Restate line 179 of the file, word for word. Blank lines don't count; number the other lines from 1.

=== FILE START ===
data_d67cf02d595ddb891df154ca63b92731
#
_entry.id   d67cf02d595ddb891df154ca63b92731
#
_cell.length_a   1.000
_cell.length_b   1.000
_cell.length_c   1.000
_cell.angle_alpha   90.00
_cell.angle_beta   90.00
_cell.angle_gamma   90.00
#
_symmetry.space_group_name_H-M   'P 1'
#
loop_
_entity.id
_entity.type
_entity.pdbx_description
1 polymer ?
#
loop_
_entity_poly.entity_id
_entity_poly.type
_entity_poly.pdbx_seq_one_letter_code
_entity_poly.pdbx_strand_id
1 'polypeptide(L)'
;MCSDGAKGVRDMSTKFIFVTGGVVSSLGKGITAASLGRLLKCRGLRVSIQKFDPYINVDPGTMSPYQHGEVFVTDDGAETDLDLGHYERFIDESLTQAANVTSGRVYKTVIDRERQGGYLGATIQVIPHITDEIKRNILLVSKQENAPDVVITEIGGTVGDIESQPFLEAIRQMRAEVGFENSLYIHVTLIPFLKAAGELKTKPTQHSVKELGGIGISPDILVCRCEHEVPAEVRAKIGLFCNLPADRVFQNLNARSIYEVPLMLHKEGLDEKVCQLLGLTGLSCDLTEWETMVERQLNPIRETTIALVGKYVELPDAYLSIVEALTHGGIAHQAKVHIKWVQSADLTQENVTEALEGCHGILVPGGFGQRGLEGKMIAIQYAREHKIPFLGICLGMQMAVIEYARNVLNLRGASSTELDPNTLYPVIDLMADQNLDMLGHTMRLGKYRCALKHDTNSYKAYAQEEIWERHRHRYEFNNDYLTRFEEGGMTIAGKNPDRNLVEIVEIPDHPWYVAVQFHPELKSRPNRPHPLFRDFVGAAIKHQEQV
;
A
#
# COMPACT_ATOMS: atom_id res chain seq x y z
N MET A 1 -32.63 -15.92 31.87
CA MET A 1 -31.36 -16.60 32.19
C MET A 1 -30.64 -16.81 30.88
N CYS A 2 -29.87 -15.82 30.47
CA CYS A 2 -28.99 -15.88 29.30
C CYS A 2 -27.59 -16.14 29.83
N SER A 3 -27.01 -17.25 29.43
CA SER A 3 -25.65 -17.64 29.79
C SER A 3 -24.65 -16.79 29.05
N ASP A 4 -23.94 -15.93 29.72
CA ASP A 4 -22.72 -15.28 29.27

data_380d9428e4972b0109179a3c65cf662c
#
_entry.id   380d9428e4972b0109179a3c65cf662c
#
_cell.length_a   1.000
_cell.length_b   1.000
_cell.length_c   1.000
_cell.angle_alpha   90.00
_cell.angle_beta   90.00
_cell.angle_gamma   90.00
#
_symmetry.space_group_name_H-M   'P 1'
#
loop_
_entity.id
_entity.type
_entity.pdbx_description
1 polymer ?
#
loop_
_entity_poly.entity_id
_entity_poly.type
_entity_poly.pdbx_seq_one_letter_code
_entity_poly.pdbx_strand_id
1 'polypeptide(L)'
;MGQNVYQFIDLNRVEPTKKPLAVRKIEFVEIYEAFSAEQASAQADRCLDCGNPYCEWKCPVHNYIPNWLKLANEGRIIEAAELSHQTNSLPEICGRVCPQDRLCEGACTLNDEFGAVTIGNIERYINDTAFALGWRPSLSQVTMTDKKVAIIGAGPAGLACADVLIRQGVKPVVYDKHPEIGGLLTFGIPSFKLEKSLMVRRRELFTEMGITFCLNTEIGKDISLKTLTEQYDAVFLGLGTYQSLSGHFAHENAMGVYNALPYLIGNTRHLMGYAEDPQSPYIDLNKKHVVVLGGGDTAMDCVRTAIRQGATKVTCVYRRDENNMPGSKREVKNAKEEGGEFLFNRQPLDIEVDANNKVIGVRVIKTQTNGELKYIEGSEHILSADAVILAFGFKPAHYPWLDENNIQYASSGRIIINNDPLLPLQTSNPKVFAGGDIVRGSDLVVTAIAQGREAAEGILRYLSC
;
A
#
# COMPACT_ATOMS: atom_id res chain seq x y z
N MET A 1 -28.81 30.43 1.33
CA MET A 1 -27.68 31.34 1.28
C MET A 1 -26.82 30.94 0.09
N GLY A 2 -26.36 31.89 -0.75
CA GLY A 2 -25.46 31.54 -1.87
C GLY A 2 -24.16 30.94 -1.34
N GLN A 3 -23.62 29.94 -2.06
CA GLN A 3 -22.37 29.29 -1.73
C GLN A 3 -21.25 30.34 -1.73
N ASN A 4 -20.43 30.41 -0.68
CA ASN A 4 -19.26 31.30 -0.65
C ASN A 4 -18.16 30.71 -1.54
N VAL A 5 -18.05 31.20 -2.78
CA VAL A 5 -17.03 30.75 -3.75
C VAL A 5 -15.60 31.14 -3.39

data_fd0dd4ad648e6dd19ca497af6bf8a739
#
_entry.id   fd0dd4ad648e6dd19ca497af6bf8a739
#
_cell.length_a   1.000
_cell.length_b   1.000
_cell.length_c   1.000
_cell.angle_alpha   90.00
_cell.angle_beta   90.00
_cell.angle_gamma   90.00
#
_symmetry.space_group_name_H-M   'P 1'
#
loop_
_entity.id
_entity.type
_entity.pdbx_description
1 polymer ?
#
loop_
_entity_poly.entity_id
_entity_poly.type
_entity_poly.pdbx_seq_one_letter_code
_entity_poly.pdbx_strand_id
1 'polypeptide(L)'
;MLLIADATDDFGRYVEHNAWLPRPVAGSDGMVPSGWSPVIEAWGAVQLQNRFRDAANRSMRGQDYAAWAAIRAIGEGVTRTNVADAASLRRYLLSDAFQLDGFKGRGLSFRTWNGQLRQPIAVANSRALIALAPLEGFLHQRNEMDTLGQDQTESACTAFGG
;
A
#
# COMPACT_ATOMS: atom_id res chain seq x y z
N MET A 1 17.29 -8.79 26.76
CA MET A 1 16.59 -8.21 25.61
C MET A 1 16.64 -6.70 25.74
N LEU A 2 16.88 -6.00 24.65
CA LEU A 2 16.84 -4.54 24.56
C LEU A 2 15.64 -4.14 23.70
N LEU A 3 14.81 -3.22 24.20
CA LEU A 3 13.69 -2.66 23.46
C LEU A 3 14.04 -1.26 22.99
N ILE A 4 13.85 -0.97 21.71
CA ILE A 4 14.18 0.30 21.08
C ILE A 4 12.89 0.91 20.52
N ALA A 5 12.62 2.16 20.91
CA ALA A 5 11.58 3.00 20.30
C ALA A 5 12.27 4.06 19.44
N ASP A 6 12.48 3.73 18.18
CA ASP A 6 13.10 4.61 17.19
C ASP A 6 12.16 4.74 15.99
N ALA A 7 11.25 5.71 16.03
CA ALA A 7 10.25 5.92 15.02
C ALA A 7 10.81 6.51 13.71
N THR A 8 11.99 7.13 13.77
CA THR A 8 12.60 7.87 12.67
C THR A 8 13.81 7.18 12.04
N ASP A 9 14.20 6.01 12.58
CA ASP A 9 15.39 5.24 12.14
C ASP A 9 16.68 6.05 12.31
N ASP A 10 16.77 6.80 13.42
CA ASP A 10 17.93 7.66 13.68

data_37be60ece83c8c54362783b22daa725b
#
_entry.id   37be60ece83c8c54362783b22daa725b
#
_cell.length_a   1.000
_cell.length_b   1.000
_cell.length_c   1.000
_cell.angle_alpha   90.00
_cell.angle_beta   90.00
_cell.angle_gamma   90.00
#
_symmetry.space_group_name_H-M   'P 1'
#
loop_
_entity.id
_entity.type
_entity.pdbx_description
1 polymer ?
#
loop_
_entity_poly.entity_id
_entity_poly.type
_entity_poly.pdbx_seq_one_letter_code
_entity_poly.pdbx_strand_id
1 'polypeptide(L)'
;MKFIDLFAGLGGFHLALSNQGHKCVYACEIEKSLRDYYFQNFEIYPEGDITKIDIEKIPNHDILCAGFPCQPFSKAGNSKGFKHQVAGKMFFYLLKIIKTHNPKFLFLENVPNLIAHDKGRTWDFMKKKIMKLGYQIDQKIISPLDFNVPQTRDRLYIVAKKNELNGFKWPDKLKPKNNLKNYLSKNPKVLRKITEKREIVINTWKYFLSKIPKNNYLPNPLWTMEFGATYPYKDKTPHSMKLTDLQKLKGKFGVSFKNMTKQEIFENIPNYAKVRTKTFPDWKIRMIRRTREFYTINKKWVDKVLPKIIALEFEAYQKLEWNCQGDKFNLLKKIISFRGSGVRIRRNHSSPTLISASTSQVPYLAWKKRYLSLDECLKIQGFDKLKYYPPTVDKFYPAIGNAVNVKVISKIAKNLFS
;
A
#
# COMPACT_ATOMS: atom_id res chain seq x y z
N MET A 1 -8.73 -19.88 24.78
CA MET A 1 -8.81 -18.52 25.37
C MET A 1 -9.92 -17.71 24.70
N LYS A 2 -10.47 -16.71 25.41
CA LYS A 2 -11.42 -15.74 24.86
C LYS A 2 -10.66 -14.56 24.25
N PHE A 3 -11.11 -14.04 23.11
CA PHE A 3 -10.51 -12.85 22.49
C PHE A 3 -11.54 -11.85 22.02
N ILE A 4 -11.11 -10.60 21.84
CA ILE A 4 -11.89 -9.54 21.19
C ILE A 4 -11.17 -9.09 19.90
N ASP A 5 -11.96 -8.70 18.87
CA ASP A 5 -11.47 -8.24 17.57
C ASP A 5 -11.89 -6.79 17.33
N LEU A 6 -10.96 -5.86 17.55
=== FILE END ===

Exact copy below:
N LYS A 2 -10.47 -16.71 25.41